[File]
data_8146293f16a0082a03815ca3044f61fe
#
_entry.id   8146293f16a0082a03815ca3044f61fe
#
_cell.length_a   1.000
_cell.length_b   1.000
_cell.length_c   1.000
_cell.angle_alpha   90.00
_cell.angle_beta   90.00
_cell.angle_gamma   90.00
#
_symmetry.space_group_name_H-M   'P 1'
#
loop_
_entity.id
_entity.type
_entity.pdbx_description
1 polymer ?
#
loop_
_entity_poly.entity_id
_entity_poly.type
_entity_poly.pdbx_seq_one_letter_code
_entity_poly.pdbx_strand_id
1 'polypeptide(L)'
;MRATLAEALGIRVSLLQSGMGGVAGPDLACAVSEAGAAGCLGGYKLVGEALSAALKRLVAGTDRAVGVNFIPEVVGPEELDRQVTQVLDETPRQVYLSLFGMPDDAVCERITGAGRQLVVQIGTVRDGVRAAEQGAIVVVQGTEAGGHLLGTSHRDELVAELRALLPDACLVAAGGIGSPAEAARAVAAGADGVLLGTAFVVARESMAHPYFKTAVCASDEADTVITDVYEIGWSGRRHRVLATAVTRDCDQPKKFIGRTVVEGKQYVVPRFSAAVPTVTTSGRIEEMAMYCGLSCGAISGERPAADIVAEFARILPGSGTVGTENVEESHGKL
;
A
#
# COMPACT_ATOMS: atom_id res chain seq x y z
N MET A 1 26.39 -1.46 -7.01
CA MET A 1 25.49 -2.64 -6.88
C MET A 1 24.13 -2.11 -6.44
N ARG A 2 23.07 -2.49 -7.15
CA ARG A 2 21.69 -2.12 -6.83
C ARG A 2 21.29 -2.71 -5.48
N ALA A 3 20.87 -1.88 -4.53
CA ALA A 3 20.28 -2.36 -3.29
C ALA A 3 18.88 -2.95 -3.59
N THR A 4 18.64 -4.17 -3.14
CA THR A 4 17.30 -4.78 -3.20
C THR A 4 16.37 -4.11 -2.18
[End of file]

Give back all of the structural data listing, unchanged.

data_8146293f16a0082a03815ca3044f61fe
#
_entry.id   8146293f16a0082a03815ca3044f61fe
#
_cell.length_a   1.000
_cell.length_b   1.000
_cell.length_c   1.000
_cell.angle_alpha   90.00
_cell.angle_beta   90.00
_cell.angle_gamma   90.00
#
_symmetry.space_group_name_H-M   'P 1'
#
loop_
_entity.id
_entity.type
_entity.pdbx_description
1 polymer ?
#
loop_
_entity_poly.entity_id
_entity_poly.type
_entity_poly.pdbx_seq_one_letter_code
_entity_poly.pdbx_strand_id
1 'polypeptide(L)'
;MRATLAEALGIRVSLLQSGMGGVAGPDLACAVSEAGAAGCLGGYKLVGEALSAALKRLVAGTDRAVGVNFIPEVVGPEELDRQVTQVLDETPRQVYLSLFGMPDDAVCERITGAGRQLVVQIGTVRDGVRAAEQGAIVVVQGTEAGGHLLGTSHRDELVAELRALLPDACLVAAGGIGSPAEAARAVAAGADGVLLGTAFVVARESMAHPYFKTAVCASDEADTVITDVYEIGWSGRRHRVLATAVTRDCDQPKKFIGRTVVEGKQYVVPRFSAAVPTVTTSGRIEEMAMYCGLSCGAISGERPAADIVAEFARILPGSGTVGTENVEESHGKL
;
A
#
# COMPACT_ATOMS: atom_id res chain seq x y z
N MET A 1 26.39 -1.46 -7.01
CA MET A 1 25.49 -2.64 -6.88
C MET A 1 24.13 -2.11 -6.44
N ARG A 2 23.07 -2.49 -7.15
CA ARG A 2 21.69 -2.12 -6.83
C ARG A 2 21.29 -2.71 -5.48
N ALA A 3 20.87 -1.88 -4.53
CA ALA A 3 20.28 -2.36 -3.29
C ALA A 3 18.88 -2.95 -3.59
N THR A 4 18.64 -4.17 -3.14
CA THR A 4 17.30 -4.78 -3.20
C THR A 4 16.37 -4.11 -2.18